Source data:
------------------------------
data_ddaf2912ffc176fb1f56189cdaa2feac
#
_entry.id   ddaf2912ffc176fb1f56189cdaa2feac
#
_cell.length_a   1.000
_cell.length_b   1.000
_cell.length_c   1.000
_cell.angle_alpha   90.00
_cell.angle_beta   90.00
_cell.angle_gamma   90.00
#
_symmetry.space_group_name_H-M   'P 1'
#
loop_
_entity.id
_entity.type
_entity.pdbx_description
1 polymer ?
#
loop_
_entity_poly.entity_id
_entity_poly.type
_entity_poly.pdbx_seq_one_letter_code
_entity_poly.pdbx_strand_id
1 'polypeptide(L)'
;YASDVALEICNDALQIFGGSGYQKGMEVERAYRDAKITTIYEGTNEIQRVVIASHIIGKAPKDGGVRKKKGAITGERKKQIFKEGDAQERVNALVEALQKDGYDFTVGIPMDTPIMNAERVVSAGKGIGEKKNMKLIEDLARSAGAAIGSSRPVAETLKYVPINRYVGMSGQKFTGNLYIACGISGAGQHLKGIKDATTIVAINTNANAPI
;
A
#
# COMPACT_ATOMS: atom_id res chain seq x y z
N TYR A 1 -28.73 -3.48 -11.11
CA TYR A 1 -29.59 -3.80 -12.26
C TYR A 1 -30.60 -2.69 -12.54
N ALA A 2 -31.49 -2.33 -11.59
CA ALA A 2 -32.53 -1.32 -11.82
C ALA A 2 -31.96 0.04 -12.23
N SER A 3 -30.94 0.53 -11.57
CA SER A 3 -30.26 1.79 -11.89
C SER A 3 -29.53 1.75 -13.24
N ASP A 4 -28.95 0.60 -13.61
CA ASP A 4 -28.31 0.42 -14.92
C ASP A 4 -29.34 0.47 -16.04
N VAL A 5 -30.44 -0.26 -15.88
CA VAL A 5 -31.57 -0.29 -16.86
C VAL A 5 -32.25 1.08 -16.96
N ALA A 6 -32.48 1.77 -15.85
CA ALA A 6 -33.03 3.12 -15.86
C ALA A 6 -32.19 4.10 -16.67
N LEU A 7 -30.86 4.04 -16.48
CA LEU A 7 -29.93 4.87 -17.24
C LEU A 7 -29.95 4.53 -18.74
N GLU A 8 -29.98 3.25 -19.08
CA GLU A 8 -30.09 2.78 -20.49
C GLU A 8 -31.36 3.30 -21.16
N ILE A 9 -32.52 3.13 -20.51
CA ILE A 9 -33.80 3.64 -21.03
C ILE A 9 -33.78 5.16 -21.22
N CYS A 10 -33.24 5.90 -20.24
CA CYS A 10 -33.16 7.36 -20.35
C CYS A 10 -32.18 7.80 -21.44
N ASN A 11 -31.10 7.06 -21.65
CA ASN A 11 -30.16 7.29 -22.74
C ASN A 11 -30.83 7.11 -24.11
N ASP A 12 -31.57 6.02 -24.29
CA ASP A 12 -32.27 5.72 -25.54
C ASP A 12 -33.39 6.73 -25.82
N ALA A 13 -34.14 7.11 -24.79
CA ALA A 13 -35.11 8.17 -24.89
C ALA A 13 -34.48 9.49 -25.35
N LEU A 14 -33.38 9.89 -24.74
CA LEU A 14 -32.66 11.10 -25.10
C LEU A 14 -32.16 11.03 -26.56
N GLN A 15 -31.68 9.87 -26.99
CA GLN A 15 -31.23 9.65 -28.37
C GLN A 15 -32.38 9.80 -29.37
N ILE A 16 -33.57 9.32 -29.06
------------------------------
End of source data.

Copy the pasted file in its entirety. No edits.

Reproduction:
data_ddaf2912ffc176fb1f56189cdaa2feac
#
_entry.id   ddaf2912ffc176fb1f56189cdaa2feac
#
_cell.length_a   1.000
_cell.length_b   1.000
_cell.length_c   1.000
_cell.angle_alpha   90.00
_cell.angle_beta   90.00
_cell.angle_gamma   90.00
#
_symmetry.space_group_name_H-M   'P 1'
#
loop_
_entity.id
_entity.type
_entity.pdbx_description
1 polymer ?
#
loop_
_entity_poly.entity_id
_entity_poly.type
_entity_poly.pdbx_seq_one_letter_code
_entity_poly.pdbx_strand_id
1 'polypeptide(L)'
;YASDVALEICNDALQIFGGSGYQKGMEVERAYRDAKITTIYEGTNEIQRVVIASHIIGKAPKDGGVRKKKGAITGERKKQIFKEGDAQERVNALVEALQKDGYDFTVGIPMDTPIMNAERVVSAGKGIGEKKNMKLIEDLARSAGAAIGSSRPVAETLKYVPINRYVGMSGQKFTGNLYIACGISGAGQHLKGIKDATTIVAINTNANAPI
;
A
#
# COMPACT_ATOMS: atom_id res chain seq x y z
N TYR A 1 -28.73 -3.48 -11.11
CA TYR A 1 -29.59 -3.80 -12.26
C TYR A 1 -30.60 -2.69 -12.54
N ALA A 2 -31.49 -2.33 -11.59
CA ALA A 2 -32.53 -1.32 -11.82
C ALA A 2 -31.96 0.04 -12.23
N SER A 3 -30.94 0.53 -11.57
CA SER A 3 -30.26 1.79 -11.89
C SER A 3 -29.53 1.75 -13.24
N ASP A 4 -28.95 0.60 -13.61
CA ASP A 4 -28.31 0.42 -14.92
C ASP A 4 -29.34 0.47 -16.04
N VAL A 5 -30.44 -0.26 -15.88
CA VAL A 5 -31.57 -0.29 -16.86
C VAL A 5 -32.25 1.08 -16.96
N ALA A 6 -32.48 1.77 -15.85
CA ALA A 6 -33.03 3.12 -15.86
C ALA A 6 -32.19 4.10 -16.67
N LEU A 7 -30.86 4.04 -16.48
CA LEU A 7 -29.93 4.87 -17.24
C LEU A 7 -29.95 4.53 -18.74
N GLU A 8 -29.98 3.25 -19.08
CA GLU A 8 -30.09 2.78 -20.49
C GLU A 8 -31.36 3.30 -21.16
N ILE A 9 -32.52 3.13 -20.51
CA ILE A 9 -33.80 3.64 -21.03
C ILE A 9 -33.78 5.16 -21.22
N CYS A 10 -33.24 5.90 -20.24
CA CYS A 10 -33.16 7.36 -20.35
C CYS A 10 -32.18 7.80 -21.44
N ASN A 11 -31.10 7.06 -21.65
CA ASN A 11 -30.16 7.29 -22.74
C ASN A 11 -30.83 7.11 -24.11
N ASP A 12 -31.57 6.02 -24.29
CA ASP A 12 -32.27 5.72 -25.54
C ASP A 12 -33.39 6.73 -25.82
N ALA A 13 -34.14 7.11 -24.79
CA ALA A 13 -35.11 8.17 -24.89
C ALA A 13 -34.48 9.49 -25.35
N LEU A 14 -33.38 9.89 -24.74
CA LEU A 14 -32.66 11.10 -25.10
C LEU A 14 -32.16 11.03 -26.56
N GLN A 15 -31.68 9.87 -26.99
CA GLN A 15 -31.23 9.65 -28.37
C GLN A 15 -32.38 9.80 -29.37
N ILE A 16 -33.57 9.32 -29.06